On Offense (Free Speech and The Right to be Wrong)

When I first discovered the online skeptic movement, I was thrilled. A community of people devoting themselves to rationalism—to actively opposing fallacious reasoning and cognitive biases for the noble goal of maximizing truth? I am unequivocally on board with these ideals, and on the whole, the skeptic movement tends to be far better than average in its approach to scientific reasoning. “Better than average,” however, still is not perfect, and the unfortunate reality is that even skeptics fail to exercise critical thinking at times.

There is a distressingly common trend, even among self-styled rationalists, where empty rhetoric is parroted in lieu of rational argument, disregarding the entirety of what someone says if it contains elements that run counter to the former person’s malformed ideals. This runs entirely counter to the expressly stated goals of skepticism. Free speech is one such recurring example. There are those who say that freedom of speech is absolute—that imposing any restrictions on the content or context of someone’s speech is uniformly a violation of that person’s rights. This is, of course, demonstrably false, yet the claim persists. “Free speech” is a nuanced concept, and holding it up as if it were some immaculate, unconditional virtue is the polar opposite of rationality: it is perhaps even dogmatism, that unholy grail of skepticism sins, and those who would have you believe it to be absolute and axiomatic would ask you to surrender your reasoning capacities in favor of their hollow ideology.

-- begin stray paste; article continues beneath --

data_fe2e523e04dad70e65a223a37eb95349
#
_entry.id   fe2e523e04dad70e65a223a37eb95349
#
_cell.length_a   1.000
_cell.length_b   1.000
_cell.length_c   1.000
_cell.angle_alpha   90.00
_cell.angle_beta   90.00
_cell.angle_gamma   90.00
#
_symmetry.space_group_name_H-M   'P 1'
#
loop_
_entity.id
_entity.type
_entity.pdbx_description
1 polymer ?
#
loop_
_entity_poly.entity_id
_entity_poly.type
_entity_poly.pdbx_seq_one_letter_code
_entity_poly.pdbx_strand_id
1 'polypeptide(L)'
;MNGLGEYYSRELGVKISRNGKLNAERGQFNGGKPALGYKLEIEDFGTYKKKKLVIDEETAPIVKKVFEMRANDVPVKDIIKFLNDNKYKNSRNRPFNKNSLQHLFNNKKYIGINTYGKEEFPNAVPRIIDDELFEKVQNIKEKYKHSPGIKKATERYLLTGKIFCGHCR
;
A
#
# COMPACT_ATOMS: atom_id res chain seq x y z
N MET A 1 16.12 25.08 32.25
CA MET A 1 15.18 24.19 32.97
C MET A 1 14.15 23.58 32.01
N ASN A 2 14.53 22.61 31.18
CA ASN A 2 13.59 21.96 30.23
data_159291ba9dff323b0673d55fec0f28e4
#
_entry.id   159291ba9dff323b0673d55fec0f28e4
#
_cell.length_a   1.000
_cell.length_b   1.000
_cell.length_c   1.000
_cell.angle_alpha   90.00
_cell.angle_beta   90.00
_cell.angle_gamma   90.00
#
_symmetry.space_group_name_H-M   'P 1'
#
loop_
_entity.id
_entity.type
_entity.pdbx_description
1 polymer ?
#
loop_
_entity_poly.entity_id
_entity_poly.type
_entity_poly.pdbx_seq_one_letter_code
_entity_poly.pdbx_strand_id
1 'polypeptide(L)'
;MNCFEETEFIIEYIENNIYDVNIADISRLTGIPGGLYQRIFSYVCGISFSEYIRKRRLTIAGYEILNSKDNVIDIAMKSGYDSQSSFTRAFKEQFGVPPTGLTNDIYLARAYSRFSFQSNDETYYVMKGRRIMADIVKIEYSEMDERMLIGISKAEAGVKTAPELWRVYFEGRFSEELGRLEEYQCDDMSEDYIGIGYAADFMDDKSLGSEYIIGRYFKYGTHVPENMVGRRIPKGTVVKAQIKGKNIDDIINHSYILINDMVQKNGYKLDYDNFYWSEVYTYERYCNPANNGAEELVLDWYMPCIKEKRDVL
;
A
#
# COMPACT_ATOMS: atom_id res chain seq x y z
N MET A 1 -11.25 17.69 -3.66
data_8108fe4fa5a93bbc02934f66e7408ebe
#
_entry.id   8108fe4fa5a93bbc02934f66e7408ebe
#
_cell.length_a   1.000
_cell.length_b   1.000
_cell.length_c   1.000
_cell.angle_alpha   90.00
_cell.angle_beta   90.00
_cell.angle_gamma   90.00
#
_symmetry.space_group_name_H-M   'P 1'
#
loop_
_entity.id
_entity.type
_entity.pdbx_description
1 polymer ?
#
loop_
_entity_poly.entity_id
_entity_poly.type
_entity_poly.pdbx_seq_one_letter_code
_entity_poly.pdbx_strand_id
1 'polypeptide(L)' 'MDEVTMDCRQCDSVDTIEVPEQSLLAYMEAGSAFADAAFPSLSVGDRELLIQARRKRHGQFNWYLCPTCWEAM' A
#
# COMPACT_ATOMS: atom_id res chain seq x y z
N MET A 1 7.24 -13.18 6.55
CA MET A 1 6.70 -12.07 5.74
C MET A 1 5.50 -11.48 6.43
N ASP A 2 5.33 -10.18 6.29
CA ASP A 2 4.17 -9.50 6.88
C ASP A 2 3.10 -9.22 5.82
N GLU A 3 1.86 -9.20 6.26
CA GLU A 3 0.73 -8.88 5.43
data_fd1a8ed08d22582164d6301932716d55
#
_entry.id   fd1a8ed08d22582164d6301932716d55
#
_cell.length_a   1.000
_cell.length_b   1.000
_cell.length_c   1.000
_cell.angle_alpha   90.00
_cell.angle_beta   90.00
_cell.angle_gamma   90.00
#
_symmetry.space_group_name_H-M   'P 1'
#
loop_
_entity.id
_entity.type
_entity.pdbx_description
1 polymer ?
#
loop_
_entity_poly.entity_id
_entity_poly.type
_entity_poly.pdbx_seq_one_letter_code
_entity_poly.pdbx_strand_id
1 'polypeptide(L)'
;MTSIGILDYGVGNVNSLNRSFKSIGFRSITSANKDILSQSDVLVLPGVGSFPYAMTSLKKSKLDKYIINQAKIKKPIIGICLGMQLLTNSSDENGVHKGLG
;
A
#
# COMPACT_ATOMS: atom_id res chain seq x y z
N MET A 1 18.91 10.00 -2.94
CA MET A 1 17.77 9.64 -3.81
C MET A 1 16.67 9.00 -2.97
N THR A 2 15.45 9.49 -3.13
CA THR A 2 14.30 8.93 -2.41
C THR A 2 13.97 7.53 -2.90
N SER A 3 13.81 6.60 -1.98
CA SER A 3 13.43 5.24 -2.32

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On Abortion and Vaccines

At first glance, it might seem strange to combine an evaluation of abortion with vaccination, but the two are inexorably linked. At their cores, they are both rooted in the same issue: the right to bodily autonomy.